The event brought together teachers and a small group of students from each of 30 schools from across the board at Georgian College in Barrie. In his opening remarks, supervisor Chris Samis talked about how this event was celebrating a rededication of efforts on behalf of the board to better resource music education in the region and make it a more prominent part of the educational experience for students and teachers - with 30 schools feeling the benefits this year, another 30 next year and a further 30 the following year. Together, they spent the day in workshops and seminars building tools to take back with them to their classrooms and music rooms for the remainder of this year and to get started fresh next September. It was an honour to be asked to get the day started with the Six String Nation keynote presentation and kind of set the tone for how music can infuse, inform and inspire every part of learning.

The "performance pocket" segment of the presentation was a little bit different than usual. Instead of one or two or three performers each playing a song to the accompaniment of the portrait slides, we had FOUR guitar players all playing ONE song - not quite Walk Off the Earth but a little bit. Jack Fitzgerald started with Mya Franks seated to his right playing percussion and Bella McCurdy singing. Bella kept singing while Jack handed the guitar off to Mya and Mya handed the bongos to Ethan McBrien and then Ethan played guitar and Ayden Franks played bongos and then Jack picked up the bongos while Ayden finished on Voyageur - Bella singing the whole time with barely a pause between handoffs. Pretty impressive! Teacher John Touchette (Mr. T.) rounded out the pocket with a little Simcoe County original reggae.

There wasn't time or budget to include our official portrait feature but they asked if it was OK to do class pictures with Voyageur following the presentation and I readily agreed. SCDSB media wiz Curtis Dafoe had set up a couple of green screens with iPad camera rigs and student volunteers. I went back and forth between the two set-ups while others wrangled the small classes into the alternating stations. It's the presence of the green screen that inspired me to make the photo for this blog - we didn't really go into the forest for this shot! While many were involved in making the day a success, this is a good representation of the organizing squad featuring (clockwise from lower left) Becky Kennedy, Heather Ellis, Tracy McPhail, Shannon Simpson, Pauline Cook and Bonnie Black. It was Bonnie who had seen me at the OMEA Conference in Huntsville back in November and invited me to be part of this inspiring event - so thank you Bonnie!

Thanks also to Chris Samis and all the teachers, students and workshop leaders for helping to launch such a great initiative by the SCDSB. Thanks also to Curtis Dafoe for his assistance and for shooting the presentation on video (hopefully we'll see a cut of that in the fall) and to Adam and Ron from the Georgian College tech crew for getting us set up so effortlessly. Thanks also to our old friend, Duct Tape Guy himself, Sean McGaughey, for sharing his own music and that of his son. It was great to hear that voice in transition and congrats on the new teaching gig!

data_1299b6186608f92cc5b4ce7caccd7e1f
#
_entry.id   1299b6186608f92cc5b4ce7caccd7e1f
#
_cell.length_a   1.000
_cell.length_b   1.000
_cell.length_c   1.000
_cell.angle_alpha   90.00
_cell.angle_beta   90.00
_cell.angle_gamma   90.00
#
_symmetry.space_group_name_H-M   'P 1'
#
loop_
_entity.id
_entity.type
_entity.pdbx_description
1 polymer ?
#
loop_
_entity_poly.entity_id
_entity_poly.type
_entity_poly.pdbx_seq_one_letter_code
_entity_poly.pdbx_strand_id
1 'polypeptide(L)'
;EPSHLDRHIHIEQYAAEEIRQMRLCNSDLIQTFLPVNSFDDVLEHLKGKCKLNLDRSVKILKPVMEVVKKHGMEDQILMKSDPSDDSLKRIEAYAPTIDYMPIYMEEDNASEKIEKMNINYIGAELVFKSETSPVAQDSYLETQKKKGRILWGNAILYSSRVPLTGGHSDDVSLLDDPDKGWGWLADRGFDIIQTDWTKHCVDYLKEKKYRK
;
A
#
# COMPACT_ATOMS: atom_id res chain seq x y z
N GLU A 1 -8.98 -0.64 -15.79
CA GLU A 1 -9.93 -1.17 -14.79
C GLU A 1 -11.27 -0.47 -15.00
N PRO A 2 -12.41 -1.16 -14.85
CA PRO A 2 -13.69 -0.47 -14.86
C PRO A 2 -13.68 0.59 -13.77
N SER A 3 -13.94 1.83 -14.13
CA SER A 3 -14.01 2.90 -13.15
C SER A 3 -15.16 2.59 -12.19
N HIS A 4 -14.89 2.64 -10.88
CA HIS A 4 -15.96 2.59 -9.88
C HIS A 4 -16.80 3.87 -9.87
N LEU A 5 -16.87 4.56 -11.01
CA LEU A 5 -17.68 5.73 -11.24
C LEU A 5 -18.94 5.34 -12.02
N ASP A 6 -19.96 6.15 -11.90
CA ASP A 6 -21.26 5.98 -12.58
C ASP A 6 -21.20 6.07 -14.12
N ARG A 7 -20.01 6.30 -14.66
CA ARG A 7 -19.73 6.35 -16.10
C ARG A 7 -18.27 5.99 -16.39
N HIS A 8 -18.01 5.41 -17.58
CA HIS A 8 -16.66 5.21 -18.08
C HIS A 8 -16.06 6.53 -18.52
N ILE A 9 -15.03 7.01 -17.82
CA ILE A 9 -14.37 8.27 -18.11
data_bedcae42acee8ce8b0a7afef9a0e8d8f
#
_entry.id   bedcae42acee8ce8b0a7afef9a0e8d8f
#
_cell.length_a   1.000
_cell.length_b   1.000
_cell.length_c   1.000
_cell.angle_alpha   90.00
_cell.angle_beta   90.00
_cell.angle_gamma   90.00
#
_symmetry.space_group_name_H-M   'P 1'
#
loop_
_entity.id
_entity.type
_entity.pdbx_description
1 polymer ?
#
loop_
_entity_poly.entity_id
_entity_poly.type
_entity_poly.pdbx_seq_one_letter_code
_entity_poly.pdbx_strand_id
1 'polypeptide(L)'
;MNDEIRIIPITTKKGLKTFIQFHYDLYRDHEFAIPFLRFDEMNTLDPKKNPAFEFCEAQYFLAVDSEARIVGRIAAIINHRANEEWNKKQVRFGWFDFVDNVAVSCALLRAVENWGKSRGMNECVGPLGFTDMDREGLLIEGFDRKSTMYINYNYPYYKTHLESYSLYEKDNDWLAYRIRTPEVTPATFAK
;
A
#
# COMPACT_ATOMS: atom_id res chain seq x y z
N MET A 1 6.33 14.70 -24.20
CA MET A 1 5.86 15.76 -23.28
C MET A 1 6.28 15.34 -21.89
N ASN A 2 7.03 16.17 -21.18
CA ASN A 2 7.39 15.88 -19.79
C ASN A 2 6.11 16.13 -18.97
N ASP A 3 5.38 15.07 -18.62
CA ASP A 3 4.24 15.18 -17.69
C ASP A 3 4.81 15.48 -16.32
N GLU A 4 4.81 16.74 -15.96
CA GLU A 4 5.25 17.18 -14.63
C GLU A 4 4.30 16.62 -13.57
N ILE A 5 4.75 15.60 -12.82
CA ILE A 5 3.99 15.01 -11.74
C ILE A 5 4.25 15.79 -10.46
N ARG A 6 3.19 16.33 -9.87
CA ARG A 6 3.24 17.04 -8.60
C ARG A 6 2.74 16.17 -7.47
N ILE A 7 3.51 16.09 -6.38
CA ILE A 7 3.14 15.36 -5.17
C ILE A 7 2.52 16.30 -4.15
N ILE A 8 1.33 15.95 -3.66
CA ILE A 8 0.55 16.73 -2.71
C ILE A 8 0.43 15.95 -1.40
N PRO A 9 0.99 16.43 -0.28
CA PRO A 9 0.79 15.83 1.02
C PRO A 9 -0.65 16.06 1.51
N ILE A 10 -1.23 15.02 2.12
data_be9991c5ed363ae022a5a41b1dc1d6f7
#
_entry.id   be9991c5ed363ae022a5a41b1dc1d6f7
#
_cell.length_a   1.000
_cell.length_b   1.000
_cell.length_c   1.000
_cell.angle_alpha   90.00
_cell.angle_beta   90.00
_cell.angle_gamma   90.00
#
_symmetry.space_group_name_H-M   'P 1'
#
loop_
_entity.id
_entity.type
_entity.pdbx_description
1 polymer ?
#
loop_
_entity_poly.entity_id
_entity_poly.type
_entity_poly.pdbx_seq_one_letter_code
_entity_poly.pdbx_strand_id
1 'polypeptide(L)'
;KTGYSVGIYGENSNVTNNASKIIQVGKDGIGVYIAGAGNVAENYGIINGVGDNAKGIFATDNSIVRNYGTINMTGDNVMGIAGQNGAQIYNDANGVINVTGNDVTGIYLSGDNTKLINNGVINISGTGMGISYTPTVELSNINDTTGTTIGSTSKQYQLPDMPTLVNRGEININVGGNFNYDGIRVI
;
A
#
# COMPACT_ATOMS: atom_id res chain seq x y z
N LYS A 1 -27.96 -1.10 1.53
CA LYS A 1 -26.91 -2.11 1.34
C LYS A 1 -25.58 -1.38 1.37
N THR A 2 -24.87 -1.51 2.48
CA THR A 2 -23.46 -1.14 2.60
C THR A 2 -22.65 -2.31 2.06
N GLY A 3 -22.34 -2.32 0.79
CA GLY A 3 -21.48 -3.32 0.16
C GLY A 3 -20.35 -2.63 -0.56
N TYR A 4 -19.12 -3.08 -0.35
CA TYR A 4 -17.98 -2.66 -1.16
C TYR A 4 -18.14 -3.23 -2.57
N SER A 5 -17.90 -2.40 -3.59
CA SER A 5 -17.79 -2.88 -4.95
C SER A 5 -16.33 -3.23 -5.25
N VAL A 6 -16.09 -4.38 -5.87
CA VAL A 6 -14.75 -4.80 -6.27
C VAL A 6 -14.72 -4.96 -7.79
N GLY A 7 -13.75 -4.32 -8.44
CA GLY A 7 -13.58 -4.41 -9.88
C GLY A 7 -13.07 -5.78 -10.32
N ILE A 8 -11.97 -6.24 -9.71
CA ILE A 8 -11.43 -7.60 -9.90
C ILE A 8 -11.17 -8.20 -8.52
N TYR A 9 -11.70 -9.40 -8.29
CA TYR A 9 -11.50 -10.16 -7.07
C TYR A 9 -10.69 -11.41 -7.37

Share this article:

Friendliest Rattlesnakes Ever! @IAMETFOHalton #ETFO

James Shea & Jake Payne When I conceived the Six String Nation project it was intended to start a conversation about Canadian identity that was diverse and inclusive and went beyond the clichés without simply dismissing them. The pieces that went into Voyageur's creation told hundreds - if not thousands - of stories. But in the first flush of media attention that surrounded the project on its debut in 2006, the breakfast shows and news hits didn't have time for thousands or hundreds or even tens of stories. They all wanted to focus on the two or three most famous bits - the ones that most supported the clichéd understanding of Canadian identity. Ever since, I've been looking for a way to tell the story of Voyageur in a more fulsome way, to start more conversations, to inspire more inquiries into the dynamic and evolving nature of "Canadian-ness". And while I have had success connecting to festival and community and corporate audiences, naturally the places hungriest for exactly this kind of conversation are schools. And if I hope to inspire students with this project, I need to inspire teachers first. And I've been especially fortunate to have built a relationship with the Elementary Teachers Federation of Ontario over the course of a few events. Back in the fall, I gave my presentation at an ETFO event in Mississauga and two attendees of that meeting - Dave Buddell and Rob Smolenaars - invited me to come and present to the annual meeting of ETFO's Halton Region membership last night.